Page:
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Hungary Wants New IMF Deal to Boost Economic Growth, Orban Says

Viktor Orban
Viktor Orban, gives a press conference in Budapest, on April 12, 2010. Photographer:Attila Kisbenedek/AFP/Getty Images

Hungary wants to convince its creditors including the International Monetary Fund to approve measures to boost economic growth as part of a new agreement, premier-in-waiting Viktor Orban said.

The IMF-mandated budget-deficit target for this year is unsustainable, Orban said at a press conference in Budapest today after his party won a constitutional majority in yesterday’s second round of elections. Hungary needs to cut taxes and trim the state bureaucracy, Orban said. He didn’t detail his plans further.

Hungary in 2008 became the first European Union country in 32 years to receive an international bailout as capital flows died up, pushing the country to the brink of default. Orban, returning to power after eight years, pledged to jumpstart growth and create jobs after the country’s worst recession in 18 years, which was exacerbated by the loan’s conditions.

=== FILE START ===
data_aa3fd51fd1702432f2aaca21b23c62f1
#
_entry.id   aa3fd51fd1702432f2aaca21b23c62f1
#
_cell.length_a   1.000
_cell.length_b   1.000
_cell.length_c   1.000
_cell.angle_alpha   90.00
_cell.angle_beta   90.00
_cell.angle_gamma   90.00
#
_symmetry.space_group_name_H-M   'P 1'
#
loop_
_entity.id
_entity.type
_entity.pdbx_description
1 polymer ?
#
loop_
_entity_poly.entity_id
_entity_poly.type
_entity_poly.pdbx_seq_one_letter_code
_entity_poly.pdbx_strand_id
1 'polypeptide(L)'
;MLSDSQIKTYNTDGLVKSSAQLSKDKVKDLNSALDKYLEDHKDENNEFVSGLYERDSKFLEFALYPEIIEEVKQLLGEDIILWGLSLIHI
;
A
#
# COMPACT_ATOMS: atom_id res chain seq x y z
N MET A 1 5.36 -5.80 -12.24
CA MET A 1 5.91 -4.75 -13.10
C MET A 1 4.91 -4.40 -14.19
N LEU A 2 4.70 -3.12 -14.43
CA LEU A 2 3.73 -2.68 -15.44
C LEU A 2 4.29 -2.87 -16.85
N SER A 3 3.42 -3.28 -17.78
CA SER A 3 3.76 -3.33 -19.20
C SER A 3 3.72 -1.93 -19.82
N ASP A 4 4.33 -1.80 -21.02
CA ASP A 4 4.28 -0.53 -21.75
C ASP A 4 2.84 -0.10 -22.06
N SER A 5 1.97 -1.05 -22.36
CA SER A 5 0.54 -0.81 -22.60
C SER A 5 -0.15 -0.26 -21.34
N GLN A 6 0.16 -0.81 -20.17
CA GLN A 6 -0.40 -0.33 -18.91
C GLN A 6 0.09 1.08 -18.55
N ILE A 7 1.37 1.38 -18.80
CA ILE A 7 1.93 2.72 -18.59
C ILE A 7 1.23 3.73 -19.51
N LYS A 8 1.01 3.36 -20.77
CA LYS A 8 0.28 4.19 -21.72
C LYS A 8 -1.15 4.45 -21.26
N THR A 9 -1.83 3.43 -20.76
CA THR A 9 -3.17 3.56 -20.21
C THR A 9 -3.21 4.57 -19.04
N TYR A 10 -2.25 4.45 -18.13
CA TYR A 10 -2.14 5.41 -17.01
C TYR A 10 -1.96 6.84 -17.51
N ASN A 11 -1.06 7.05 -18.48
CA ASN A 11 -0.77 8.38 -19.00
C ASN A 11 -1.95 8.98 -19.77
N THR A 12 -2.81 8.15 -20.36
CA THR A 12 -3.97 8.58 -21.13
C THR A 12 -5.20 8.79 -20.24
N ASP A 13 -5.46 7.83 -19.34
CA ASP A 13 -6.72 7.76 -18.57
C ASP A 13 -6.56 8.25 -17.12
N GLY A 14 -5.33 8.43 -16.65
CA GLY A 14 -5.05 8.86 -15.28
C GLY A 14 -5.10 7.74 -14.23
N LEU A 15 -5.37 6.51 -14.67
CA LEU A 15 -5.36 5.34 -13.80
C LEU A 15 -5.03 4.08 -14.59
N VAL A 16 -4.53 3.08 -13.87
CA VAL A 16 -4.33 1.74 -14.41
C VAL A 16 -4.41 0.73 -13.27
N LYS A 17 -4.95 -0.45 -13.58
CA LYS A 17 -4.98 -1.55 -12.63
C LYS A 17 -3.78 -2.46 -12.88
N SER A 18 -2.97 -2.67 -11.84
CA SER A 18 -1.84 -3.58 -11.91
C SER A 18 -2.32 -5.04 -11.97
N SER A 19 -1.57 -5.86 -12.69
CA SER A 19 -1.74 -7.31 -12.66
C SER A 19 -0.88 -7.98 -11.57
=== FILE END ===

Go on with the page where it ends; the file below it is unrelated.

“I don’t think the IMF and EU’s financial institutions are our bosses,” Orban said. “I’m convinced that we can agree with the IMF on the content of such a mid-year package.”

Orban said that the new government will have to review the budget before proposing a multi-year plan to reduce the debt level, which is the highest of the EU’s eastern members. The deficit is set to overshoot the IMF-approved 3.8 percent of GDP target for this year, he said.

‘Belongs in the Past’

“That number belongs in the past,” Orban said. “We don’t want to raise the deficit, we want to bring it down.”

Fidesz plans to focus on growth instead of meeting the deficit goal. The European Commission estimates this year’s shortfall at 4.2 percent of GDP. The party has accused the government of lying about the size of the gap.

Generating growth is a pre-requisite for fiscal consolidation and may help limit public support for radicals, who posted their biggest electoral gains since communism fell in 1990, Orban said on April 12.

“The biggest question is whether Fidesz can strike a deal with the IMF,” Gyorgy Barcza, an economist at KBC Groep NV in Budapest, said in a phone interview. “If Fidesz pledges to overhaul the economy, the IMF in exchange may allow bigger tax cuts.”

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